The Road To Knowwhere
Two weeks ago in San Francisco, our old friend the venerable tech investment banker Pete Conley of Boustead Securities invited us to a luncheon to present a new medical device and an investing opportunity. I’ll be candid: it was some moments before I realized my jaw really HAD hit the floor, and I found myself mousing around on the tile to find it. My jaw snaplocked back into position, however, KSS found himself bereft of words….neither a typical nor comfortable state for KSS. But we get ahead of ourselves. As I contemplated the potential of the technology, I realized my head was growing hot, and that had I wrapped my head in cool damp towels steam clouds would momentarily have filled the lunch cabana.
You probably recognize Dr.Leonard “Bones” McCoy above, played by DeForest Kelley, flanked by George Takei as Mr. Sulu. In a Jawja drawl he’s about to mutter that he’s baffled by where the patient’s “red corpuscles” have gone. You know how Bones was….dour, Spock-loathing and ever mindful of where his next mint julep was coming from. Mind you, at BioPub we take no one to task for being from Georgia: Associate Editor Jonathan Coulborn, MBA, is from there, and is widely known as a smart mofo. I disclose it not to boast but to have a point of reference: I have an IQ of 180 and in a wits smackdown versus Coulborn am quite concerned I’d blink and find myself disemboweled whilst Coulborn walks offstage muttering like Bruce Lee (“Be like water, my friend”). Georgians are not to be trifled with, and Bones was true to form, his judgement unerring. (I’ve always thought “He’s dead, Jim” would make a great moniker for a garage band.) Or was it merely that trusty thingie in his hands? The sees-all-knows-all tricorder.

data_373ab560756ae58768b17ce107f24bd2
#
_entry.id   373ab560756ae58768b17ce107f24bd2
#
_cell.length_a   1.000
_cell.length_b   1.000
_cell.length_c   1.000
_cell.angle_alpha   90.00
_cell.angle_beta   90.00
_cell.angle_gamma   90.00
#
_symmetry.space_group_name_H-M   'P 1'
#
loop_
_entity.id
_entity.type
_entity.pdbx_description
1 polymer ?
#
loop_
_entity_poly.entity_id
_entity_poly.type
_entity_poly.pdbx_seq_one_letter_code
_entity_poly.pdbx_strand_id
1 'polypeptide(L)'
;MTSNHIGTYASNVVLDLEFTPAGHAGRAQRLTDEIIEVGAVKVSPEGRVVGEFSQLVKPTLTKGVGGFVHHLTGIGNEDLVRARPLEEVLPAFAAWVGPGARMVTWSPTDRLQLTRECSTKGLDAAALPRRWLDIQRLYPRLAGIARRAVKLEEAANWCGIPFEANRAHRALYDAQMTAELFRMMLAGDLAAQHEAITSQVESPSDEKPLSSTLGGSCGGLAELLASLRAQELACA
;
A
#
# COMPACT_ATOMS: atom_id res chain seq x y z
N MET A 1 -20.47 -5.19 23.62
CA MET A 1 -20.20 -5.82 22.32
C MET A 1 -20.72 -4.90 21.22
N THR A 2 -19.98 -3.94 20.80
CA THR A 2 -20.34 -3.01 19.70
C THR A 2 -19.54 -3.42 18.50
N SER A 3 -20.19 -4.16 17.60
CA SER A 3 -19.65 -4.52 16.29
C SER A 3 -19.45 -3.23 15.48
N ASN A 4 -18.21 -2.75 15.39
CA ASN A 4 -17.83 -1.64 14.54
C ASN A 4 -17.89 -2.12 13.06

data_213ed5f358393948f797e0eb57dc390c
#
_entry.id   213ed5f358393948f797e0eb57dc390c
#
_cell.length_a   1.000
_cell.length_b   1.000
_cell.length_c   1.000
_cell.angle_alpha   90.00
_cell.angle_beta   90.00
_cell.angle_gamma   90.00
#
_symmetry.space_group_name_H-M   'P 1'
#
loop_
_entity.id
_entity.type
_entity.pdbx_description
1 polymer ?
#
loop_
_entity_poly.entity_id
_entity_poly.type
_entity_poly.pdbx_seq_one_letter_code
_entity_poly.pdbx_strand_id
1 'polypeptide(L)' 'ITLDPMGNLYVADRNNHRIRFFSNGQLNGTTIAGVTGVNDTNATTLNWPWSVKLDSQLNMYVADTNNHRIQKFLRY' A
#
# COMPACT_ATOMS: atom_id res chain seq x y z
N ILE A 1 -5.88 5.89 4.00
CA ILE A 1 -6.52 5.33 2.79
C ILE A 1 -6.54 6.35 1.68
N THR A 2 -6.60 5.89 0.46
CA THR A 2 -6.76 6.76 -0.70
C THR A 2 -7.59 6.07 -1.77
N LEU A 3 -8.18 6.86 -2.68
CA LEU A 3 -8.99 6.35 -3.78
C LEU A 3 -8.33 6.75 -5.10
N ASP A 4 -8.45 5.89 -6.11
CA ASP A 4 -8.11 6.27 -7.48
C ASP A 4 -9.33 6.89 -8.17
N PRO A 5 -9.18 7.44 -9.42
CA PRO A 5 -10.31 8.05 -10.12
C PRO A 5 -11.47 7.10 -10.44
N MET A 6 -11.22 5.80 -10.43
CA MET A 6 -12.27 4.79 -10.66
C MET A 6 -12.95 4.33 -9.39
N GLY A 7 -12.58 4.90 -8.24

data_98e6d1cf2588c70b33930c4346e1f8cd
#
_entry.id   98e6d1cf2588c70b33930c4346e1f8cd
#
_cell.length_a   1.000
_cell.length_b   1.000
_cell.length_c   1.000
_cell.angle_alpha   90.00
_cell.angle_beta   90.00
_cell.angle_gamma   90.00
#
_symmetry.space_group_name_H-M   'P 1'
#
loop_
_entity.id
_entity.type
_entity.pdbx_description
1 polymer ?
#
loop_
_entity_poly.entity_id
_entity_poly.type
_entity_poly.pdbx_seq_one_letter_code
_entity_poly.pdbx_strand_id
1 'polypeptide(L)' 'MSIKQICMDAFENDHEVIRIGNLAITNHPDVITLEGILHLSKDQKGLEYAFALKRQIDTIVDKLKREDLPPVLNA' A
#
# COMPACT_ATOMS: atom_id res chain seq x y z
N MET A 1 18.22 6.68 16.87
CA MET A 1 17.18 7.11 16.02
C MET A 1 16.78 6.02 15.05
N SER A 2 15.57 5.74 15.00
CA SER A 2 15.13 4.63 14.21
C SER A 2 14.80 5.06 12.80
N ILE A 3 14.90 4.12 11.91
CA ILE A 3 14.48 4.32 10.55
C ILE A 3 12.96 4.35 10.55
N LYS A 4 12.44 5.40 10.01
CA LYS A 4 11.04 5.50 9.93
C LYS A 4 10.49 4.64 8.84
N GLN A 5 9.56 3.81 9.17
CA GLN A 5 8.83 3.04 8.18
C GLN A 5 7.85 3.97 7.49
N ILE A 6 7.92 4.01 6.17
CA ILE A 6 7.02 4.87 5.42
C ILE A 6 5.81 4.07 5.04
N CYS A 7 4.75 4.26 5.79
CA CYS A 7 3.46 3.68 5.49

Now, what if I told you that technology has encroached on a point where it can make devices that unmistakably summon the tricorder to mind, and is about to market them, and at truly affordable prices? And that a little known company with a market cap of about $20M that we have in our crosshairs owns the IP and is hustling finished product to market? And that as a subscriber to BioPub, you’re about to have the opportunity to participate directly in pre-IPO financing, getting in completely on the ground floor, of the company? Still with me?
The device in question, worn about one’s wrist comfortably like a piece of bangly hipster jewelry, allows non-invasive quantification of levels of blood constituents to a level of accuracy indistinguishable from determining the blood level by venipuncture and a multi-channel desktop analyzer. I jest not…and wipe your face, there’s egg on your chin.